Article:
4. Laurie

    I am a mother, a suburban mother of two grown daughters. My husband and I pulled our daughters out of public school when they were in 3rd and 6th grade and began homeschooling them. Was I afraid they would be murdered? No….. but I could see the toxic culture of sex and violence affecting younger and younger children. Study after study had shown since the 1980’s a correlation between media violence (like TV, moves and video games) and aggression in children between ages 10 and 14. That same media also influences the age at which children get involved in sex and drinking—younger and younger. Where are the Hollywood producers, the actors, the video games producers and media moguls who have the “call of conscience” to protect our children?
    I believe that guns are one of the weapons of choice, but only one. I remember the tylenol scares, the anthrax threats, pipe bombs, and airplane hostages. And Timothy McVeigh with Terry Nichols making a homemade bomb and killing 168 in Oklahoma including 19 children. McVeigh was a Gulf War Vet. A lot of Vets are coming home from Iraq and Afghanistan with PTSD and studies are showing an increase in the incidences of violence from these PTSD victims. We also have to include in the dialogue that a lot of abuse, injuries, and death involve alcohol–another “untouchable” cause or link to violence. But look at the studies by David Lisak, a psychologist who studies sexual predators on campuses across our countries; young women are being raped in record numbers using alcohol rich parties where these rapists (who often don’t consider they have done anything wrong) hunt for their prey.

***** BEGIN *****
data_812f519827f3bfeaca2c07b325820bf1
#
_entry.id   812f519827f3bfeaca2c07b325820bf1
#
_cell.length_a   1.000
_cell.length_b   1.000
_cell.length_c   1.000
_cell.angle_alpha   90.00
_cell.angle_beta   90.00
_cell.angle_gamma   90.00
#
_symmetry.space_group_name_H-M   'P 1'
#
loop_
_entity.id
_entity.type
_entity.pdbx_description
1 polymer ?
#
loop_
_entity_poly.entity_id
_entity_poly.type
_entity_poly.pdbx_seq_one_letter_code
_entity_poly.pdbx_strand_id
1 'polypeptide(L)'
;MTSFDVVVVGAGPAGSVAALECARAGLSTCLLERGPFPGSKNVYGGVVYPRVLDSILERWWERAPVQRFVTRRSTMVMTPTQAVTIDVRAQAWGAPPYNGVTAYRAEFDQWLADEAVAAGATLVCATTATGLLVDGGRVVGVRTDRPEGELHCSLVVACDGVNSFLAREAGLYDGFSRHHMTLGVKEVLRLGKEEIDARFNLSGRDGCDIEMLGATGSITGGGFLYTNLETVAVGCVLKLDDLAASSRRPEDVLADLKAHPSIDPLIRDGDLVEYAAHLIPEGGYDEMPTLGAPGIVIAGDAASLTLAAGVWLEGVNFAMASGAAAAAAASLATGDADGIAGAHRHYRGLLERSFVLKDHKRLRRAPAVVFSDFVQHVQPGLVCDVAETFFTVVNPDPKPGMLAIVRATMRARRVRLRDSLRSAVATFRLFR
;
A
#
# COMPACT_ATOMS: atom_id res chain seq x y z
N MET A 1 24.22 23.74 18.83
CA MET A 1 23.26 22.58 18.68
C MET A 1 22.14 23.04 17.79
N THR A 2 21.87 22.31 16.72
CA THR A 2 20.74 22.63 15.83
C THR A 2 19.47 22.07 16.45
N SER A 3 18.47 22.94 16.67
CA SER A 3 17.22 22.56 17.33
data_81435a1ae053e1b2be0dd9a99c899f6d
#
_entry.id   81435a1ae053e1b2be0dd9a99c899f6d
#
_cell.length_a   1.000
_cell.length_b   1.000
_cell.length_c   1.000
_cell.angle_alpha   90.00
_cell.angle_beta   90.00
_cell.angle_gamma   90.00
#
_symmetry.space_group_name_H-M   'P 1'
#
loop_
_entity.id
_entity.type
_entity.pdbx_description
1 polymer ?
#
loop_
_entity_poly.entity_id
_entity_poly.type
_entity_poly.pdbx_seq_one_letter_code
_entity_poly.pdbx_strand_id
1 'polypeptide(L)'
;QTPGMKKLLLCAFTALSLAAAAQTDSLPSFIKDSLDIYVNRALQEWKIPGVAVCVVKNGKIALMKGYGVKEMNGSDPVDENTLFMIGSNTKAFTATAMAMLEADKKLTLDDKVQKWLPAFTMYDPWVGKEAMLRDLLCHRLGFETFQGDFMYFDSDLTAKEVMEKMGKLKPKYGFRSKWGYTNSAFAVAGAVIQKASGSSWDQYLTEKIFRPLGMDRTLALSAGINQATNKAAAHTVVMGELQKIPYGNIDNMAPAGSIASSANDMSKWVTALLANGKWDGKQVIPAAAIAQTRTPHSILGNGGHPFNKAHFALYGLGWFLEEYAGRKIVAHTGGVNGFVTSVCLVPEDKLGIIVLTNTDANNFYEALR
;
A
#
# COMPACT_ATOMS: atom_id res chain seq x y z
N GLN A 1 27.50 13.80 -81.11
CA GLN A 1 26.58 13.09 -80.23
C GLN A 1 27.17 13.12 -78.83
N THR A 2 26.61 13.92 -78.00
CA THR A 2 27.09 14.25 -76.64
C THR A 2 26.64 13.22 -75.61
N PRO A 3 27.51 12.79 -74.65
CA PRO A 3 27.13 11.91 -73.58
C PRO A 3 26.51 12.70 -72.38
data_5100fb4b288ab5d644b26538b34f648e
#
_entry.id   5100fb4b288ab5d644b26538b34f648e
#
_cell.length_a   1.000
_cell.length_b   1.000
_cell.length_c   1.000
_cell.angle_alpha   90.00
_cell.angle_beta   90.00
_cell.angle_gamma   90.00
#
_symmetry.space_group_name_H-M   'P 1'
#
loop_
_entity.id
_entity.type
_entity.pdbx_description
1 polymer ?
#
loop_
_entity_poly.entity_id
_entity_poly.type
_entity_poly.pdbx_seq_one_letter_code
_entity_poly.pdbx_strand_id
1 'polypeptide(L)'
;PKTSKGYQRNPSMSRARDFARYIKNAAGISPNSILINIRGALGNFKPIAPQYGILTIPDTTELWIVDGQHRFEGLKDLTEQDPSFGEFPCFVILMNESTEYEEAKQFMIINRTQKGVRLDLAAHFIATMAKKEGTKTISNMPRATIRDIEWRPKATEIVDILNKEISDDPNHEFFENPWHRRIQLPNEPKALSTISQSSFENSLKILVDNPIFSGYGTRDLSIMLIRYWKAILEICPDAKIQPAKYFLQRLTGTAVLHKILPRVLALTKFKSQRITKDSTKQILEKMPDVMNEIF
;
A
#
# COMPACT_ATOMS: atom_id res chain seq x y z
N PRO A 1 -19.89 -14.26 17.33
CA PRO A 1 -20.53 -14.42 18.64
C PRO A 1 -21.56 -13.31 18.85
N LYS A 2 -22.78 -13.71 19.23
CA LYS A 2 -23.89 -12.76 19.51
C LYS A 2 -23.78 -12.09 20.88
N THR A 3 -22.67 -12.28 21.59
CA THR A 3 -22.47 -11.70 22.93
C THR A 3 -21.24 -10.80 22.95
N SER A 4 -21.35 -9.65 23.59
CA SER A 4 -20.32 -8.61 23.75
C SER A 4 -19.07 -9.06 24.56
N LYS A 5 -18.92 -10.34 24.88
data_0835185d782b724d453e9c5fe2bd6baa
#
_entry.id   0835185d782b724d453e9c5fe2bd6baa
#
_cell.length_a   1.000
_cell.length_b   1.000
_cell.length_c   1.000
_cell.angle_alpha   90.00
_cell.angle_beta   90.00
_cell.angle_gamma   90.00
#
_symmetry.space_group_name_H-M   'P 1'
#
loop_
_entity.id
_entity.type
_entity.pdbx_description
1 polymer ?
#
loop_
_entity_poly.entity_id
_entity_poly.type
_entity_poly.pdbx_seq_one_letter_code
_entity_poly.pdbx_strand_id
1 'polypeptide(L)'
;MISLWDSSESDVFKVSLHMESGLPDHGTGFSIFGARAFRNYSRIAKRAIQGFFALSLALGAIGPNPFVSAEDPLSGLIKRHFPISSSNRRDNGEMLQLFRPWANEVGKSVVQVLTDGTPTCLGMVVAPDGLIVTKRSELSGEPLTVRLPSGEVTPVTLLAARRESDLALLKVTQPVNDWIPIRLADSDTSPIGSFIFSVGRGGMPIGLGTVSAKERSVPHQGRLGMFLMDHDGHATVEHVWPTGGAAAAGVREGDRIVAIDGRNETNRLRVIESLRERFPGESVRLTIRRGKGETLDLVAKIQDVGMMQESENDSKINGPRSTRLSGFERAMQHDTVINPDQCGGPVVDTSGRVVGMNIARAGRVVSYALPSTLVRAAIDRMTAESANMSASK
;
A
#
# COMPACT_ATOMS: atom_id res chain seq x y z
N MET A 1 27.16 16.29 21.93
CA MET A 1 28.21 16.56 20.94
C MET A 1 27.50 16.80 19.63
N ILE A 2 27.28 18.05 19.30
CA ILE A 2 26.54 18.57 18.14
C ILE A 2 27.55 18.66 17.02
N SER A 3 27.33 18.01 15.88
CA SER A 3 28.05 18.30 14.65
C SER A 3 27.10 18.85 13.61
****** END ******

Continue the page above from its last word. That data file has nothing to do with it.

Our society is becoming immune to violence until we see a Newtown, CT and then we are jumping for an immediate solution. But it has never been about easy solutions. It has always been about families, loving 2-parent families whenever possible, morals, clear boundaries of right and wrong, social pressure to do the right thing, parents willing to stand up for what is right (to turn off the TV, the video game, etc), communities with the mindset of the family, and the paying consumer only willing to support what is right for the children/family and to ostracize the evil, the filth, the violence, the arrogant, the discrimination and the corrupt. It is about taking seriously the “call of conscience” and doing what is right in your own home, in your school, in your business, in Hollywood, in Washington, D.C., in the courts, and in our laws.

Leave a Reply